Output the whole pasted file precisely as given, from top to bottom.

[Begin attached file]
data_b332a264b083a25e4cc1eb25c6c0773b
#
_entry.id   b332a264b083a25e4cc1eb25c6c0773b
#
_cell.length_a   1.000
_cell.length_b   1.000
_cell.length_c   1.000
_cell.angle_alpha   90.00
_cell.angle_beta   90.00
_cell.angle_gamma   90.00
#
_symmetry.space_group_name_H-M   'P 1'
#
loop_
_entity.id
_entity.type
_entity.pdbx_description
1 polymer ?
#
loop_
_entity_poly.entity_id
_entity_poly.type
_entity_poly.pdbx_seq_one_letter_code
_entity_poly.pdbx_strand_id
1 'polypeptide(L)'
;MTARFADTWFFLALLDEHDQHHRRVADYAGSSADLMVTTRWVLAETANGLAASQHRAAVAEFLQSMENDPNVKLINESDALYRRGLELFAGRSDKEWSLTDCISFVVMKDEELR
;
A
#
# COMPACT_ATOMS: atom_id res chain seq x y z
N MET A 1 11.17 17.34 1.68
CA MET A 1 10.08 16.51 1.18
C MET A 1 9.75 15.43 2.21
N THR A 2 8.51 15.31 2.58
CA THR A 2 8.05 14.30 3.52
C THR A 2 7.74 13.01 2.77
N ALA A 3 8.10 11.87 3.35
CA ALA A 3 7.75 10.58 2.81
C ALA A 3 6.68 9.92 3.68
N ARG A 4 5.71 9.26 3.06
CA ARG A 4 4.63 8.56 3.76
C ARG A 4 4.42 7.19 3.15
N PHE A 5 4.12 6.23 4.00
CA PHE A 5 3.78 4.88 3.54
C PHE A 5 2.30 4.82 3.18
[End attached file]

data_b332a264b083a25e4cc1eb25c6c0773b
#
_entry.id   b332a264b083a25e4cc1eb25c6c0773b
#
_cell.length_a   1.000
_cell.length_b   1.000
_cell.length_c   1.000
_cell.angle_alpha   90.00
_cell.angle_beta   90.00
_cell.angle_gamma   90.00
#
_symmetry.space_group_name_H-M   'P 1'
#
loop_
_entity.id
_entity.type
_entity.pdbx_description
1 polymer ?
#
loop_
_entity_poly.entity_id
_entity_poly.type
_entity_poly.pdbx_seq_one_letter_code
_entity_poly.pdbx_strand_id
1 'polypeptide(L)'
;MTARFADTWFFLALLDEHDQHHRRVADYAGSSADLMVTTRWVLAETANGLAASQHRAAVAEFLQSMENDPNVKLINESDALYRRGLELFAGRSDKEWSLTDCISFVVMKDEELR
;
A
#
# COMPACT_ATOMS: atom_id res chain seq x y z
N MET A 1 11.17 17.34 1.68
CA MET A 1 10.08 16.51 1.18
C MET A 1 9.75 15.43 2.21
N THR A 2 8.51 15.31 2.58
CA THR A 2 8.05 14.30 3.52
C THR A 2 7.74 13.01 2.77
N ALA A 3 8.10 11.87 3.35
CA ALA A 3 7.75 10.58 2.81
C ALA A 3 6.68 9.92 3.68
N ARG A 4 5.71 9.26 3.06
CA ARG A 4 4.63 8.56 3.76
C ARG A 4 4.42 7.19 3.15
N PHE A 5 4.12 6.23 4.00
CA PHE A 5 3.78 4.88 3.54
C PHE A 5 2.30 4.82 3.18